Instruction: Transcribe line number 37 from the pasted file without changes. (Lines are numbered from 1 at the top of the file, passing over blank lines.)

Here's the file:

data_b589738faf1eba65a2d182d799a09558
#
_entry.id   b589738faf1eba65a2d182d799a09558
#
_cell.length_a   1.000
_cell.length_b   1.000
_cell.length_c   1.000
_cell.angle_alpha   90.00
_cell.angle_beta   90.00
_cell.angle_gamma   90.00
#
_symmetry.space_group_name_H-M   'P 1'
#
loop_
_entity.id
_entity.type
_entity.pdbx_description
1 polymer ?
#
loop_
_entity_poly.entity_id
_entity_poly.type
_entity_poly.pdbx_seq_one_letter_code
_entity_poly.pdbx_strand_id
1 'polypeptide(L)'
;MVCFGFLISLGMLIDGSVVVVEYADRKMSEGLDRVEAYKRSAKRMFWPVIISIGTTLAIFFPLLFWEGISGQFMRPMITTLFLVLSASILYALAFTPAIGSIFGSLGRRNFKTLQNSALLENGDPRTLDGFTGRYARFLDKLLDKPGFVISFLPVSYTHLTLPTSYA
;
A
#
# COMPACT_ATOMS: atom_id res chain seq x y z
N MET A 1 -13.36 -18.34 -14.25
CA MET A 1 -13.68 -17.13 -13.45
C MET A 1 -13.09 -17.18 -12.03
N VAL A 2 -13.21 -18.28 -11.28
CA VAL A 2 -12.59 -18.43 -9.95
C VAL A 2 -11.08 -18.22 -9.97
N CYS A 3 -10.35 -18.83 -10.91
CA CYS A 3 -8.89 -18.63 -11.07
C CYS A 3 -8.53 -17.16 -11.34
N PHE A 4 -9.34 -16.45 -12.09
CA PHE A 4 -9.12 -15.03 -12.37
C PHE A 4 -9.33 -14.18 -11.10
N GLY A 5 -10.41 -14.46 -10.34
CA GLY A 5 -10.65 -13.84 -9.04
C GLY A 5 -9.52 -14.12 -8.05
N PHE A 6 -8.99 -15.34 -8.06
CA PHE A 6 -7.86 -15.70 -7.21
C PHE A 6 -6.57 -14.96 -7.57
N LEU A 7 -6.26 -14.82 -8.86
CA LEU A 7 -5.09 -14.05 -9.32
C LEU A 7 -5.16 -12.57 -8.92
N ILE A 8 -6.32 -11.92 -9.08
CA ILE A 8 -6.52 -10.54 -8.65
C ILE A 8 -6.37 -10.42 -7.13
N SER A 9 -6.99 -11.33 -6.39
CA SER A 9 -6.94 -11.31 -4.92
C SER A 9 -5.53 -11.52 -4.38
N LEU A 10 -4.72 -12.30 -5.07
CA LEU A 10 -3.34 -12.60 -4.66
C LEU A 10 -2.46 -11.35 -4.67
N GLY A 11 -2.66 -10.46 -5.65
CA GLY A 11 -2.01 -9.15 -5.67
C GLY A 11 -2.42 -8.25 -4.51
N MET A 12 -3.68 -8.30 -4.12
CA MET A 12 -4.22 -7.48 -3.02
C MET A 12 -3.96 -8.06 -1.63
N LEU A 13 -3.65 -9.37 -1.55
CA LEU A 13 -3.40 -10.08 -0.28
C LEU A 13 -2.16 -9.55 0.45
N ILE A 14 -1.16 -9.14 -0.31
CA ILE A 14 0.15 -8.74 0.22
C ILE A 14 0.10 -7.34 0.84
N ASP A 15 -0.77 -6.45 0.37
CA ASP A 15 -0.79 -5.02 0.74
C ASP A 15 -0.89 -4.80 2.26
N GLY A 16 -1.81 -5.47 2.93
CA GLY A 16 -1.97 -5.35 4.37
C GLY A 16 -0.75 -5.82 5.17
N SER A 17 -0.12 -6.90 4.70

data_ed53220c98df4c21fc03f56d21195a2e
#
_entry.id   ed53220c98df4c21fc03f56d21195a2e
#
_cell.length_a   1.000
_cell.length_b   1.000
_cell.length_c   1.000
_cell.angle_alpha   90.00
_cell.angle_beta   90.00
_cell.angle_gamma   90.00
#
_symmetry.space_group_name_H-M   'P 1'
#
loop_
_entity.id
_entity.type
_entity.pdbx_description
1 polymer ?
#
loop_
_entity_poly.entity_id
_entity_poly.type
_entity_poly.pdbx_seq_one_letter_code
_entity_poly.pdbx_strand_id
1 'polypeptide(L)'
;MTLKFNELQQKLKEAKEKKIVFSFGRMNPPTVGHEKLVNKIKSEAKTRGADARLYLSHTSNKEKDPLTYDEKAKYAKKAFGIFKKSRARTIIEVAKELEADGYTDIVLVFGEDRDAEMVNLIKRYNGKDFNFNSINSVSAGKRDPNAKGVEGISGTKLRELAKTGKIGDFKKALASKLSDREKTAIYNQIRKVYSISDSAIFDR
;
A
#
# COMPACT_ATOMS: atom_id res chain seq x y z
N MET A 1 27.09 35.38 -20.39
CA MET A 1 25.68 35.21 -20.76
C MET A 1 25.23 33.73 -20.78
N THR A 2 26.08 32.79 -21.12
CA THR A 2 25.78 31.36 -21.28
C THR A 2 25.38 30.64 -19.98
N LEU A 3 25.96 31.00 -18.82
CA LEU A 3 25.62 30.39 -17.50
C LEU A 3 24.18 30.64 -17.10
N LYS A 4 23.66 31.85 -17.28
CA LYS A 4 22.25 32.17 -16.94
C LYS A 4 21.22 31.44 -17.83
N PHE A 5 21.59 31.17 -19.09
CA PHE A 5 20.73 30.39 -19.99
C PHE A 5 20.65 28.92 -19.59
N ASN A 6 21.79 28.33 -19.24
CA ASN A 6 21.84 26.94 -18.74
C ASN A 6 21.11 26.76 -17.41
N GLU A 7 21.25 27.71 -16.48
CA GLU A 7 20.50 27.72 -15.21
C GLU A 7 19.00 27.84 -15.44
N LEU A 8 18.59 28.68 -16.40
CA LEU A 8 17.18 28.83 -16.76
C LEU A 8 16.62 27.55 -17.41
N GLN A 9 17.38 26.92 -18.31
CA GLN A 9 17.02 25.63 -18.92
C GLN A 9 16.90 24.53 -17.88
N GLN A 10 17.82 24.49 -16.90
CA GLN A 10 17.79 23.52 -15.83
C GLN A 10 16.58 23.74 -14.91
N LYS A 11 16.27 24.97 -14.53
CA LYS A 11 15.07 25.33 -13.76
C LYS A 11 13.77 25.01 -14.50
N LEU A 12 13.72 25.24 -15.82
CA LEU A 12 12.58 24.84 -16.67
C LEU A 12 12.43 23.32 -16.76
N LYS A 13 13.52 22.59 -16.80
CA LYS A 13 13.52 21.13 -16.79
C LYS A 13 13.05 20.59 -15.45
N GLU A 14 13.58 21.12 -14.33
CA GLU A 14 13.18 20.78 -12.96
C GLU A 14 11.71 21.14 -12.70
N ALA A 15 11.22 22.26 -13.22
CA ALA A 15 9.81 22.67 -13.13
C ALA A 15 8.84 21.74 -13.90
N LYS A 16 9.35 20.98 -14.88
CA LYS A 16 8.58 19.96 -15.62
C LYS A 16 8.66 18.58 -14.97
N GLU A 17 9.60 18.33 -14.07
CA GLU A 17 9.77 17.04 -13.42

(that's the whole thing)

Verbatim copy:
N CYS A 3 -10.35 -18.83 -10.91